Wednesday, March 14, 2012

The Hyperbolic Lens

My interest in photography has led me off into some research into lens design. Why are camera lenses so darn complicated?

There are lots of issues, but the one I'd like to focus on is the shape of the lens. The shape of two objects rubbed against each other gradually becomes a sphere and a spherical hollow to match it. Most lens grinding is based on this, and so the surfaces of lens elements in a composite lens design are either flat, convex, or concave parts of a sphere.

Unfortunately, a sphere is not the perfect shape to focus light. That shape is a hyperbola. This has been known since the 17th century, and several great thinkers have tried to come up with ways to  create hyperbolic surfaces on lenses.

A wonderful monograph on the subject is "Descartes And The Hyperbolic Quest", by D. Graham Burnett. I've linked to a page showing the solution of Christopher Wren, the great architect. I really like this image!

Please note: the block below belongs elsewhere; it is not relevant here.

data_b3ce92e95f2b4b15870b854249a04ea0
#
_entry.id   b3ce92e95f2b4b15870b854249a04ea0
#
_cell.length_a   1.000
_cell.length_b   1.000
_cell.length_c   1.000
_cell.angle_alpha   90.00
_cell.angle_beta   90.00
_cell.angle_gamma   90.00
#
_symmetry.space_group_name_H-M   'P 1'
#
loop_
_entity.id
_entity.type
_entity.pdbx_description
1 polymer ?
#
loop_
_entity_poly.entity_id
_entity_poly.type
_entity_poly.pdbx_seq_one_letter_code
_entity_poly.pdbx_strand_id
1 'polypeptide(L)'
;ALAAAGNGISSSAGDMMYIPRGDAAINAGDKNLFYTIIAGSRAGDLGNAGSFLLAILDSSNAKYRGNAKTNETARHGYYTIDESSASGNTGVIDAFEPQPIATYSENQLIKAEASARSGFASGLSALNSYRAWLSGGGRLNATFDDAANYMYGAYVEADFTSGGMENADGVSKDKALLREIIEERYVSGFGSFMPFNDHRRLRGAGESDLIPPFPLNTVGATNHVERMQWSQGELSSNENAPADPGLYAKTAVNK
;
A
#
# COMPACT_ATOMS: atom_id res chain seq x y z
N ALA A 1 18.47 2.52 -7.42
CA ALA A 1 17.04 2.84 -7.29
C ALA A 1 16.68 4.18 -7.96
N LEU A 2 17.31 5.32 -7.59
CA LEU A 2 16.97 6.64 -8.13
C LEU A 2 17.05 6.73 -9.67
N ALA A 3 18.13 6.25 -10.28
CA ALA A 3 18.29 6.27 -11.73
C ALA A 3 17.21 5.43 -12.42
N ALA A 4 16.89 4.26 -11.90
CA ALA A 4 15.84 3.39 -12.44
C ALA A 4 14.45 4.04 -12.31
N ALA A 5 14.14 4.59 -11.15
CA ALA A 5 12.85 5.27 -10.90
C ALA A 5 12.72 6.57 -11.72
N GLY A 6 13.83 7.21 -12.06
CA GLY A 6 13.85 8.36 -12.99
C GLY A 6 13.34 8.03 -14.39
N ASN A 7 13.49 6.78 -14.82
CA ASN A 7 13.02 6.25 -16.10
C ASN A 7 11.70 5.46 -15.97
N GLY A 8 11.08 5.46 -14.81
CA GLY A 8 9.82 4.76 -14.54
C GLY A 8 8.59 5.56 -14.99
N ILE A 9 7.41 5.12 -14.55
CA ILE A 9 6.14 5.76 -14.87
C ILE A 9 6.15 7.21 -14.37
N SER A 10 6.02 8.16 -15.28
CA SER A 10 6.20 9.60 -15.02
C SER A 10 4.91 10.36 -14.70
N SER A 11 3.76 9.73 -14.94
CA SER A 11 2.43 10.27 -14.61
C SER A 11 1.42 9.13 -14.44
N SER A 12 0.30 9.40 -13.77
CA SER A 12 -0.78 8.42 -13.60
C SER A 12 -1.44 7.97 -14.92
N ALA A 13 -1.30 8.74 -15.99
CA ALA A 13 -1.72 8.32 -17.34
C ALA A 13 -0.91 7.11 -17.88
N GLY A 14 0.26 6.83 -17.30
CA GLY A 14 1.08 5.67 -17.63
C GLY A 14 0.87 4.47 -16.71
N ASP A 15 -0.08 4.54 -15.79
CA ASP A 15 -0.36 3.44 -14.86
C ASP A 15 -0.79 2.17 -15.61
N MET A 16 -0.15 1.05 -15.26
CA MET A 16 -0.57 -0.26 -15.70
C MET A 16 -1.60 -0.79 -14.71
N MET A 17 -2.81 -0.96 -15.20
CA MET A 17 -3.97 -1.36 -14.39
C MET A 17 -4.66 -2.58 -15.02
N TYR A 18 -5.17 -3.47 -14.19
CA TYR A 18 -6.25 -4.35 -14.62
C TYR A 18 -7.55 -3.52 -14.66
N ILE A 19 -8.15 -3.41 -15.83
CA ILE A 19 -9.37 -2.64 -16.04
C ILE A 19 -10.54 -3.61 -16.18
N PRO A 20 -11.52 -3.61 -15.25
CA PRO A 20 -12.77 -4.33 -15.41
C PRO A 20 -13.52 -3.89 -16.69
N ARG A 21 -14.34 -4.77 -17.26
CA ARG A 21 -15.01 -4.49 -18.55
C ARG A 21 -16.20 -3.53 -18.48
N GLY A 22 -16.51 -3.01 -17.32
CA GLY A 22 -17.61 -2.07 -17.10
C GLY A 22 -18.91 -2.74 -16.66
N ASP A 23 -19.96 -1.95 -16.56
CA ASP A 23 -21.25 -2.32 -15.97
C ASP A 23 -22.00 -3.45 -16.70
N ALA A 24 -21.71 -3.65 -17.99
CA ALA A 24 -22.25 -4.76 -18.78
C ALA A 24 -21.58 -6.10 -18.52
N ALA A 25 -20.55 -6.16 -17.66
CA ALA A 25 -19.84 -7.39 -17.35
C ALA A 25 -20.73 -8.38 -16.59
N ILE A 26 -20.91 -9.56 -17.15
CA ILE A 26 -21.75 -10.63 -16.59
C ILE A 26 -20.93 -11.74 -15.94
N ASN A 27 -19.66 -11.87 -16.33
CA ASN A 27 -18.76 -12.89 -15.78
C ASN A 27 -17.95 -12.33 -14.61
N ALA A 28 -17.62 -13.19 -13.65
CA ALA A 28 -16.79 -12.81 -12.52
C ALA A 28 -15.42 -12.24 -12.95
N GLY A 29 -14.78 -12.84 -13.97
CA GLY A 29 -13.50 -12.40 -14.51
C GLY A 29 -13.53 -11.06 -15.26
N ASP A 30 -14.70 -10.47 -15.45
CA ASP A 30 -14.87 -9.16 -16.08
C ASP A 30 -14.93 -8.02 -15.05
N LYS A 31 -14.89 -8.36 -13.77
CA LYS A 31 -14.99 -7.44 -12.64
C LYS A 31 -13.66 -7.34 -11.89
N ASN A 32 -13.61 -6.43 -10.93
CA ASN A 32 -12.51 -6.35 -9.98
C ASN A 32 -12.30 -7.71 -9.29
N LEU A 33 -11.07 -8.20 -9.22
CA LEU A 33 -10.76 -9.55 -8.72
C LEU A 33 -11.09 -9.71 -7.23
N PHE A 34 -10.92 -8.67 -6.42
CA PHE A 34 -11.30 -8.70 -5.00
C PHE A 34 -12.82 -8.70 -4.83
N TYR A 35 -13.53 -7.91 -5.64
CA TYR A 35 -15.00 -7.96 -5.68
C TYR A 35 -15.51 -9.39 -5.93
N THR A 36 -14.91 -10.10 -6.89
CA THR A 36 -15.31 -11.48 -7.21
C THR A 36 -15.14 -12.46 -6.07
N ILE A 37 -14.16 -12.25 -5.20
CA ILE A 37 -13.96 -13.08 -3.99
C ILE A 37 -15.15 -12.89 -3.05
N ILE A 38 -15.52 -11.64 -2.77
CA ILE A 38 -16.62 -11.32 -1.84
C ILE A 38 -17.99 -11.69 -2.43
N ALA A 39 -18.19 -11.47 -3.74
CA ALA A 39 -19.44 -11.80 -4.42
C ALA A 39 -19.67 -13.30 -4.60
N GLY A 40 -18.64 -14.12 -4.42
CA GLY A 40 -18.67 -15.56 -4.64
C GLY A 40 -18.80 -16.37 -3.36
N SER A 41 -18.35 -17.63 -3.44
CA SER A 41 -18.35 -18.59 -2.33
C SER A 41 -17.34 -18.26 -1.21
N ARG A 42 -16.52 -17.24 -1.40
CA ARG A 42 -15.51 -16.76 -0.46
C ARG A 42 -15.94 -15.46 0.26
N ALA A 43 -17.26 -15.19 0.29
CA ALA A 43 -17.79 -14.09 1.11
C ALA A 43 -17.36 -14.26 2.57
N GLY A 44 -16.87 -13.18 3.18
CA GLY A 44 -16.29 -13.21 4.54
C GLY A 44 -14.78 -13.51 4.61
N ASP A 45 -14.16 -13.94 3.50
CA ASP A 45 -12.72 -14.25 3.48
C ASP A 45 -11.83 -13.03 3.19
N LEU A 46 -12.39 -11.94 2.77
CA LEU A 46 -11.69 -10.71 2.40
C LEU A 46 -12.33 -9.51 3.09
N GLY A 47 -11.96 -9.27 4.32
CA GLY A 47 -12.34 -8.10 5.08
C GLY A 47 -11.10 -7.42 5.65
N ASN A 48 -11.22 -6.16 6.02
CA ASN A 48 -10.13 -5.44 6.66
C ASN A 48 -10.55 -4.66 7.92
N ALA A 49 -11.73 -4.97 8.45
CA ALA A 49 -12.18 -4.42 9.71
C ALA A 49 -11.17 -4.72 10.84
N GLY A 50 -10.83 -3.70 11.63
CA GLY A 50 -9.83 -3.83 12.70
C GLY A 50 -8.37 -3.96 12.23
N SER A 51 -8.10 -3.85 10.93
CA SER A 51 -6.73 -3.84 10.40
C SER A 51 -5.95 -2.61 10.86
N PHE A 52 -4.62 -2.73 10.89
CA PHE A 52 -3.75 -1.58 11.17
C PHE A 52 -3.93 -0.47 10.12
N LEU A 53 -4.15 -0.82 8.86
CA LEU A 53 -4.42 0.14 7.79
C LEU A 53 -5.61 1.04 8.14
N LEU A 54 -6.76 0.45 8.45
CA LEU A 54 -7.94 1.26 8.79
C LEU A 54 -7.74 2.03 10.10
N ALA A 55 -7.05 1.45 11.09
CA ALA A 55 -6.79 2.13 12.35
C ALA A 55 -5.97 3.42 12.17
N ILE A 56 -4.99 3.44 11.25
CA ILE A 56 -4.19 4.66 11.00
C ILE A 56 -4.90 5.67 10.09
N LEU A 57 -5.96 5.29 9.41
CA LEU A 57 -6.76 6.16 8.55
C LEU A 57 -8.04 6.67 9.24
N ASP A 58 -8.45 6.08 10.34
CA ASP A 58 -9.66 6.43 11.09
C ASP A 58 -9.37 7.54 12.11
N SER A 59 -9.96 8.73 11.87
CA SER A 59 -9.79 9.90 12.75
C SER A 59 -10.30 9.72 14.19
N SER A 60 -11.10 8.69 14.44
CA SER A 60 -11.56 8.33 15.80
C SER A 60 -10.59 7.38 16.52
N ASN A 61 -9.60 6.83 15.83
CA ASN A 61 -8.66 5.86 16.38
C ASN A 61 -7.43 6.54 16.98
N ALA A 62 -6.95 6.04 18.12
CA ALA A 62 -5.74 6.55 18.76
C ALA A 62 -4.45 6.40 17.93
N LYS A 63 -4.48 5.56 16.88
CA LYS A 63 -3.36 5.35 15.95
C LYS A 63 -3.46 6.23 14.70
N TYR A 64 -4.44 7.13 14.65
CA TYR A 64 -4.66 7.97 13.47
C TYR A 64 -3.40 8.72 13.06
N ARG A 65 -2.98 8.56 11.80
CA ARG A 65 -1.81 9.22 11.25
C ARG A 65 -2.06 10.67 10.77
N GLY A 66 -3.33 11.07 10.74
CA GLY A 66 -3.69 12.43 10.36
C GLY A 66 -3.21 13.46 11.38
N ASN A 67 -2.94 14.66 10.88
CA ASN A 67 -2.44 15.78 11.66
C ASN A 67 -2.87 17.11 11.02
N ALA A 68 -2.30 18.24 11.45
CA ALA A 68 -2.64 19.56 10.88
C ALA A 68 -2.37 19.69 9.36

Now some of you might be thinking that this solution is cheating. Sure, you can create a hyperbolic surface if you've already got one handy, in the form of the hyperboloid. All you've done is push off the problem one step. But creating the hyperboloid is easy, as one of the other illustrations shows. If you have two skew lines, and rotate one around the other, you trace out the surface of a hyperboloid.

Even today, manufacturing costs dictate that most lens elements are spherical. Hyperbolic lenses are used in specialty applications such as copying machines. Aspherical elements are incorporated into sophisticated lens designs for cameras, but they are not to my knowledge hyperbolic.

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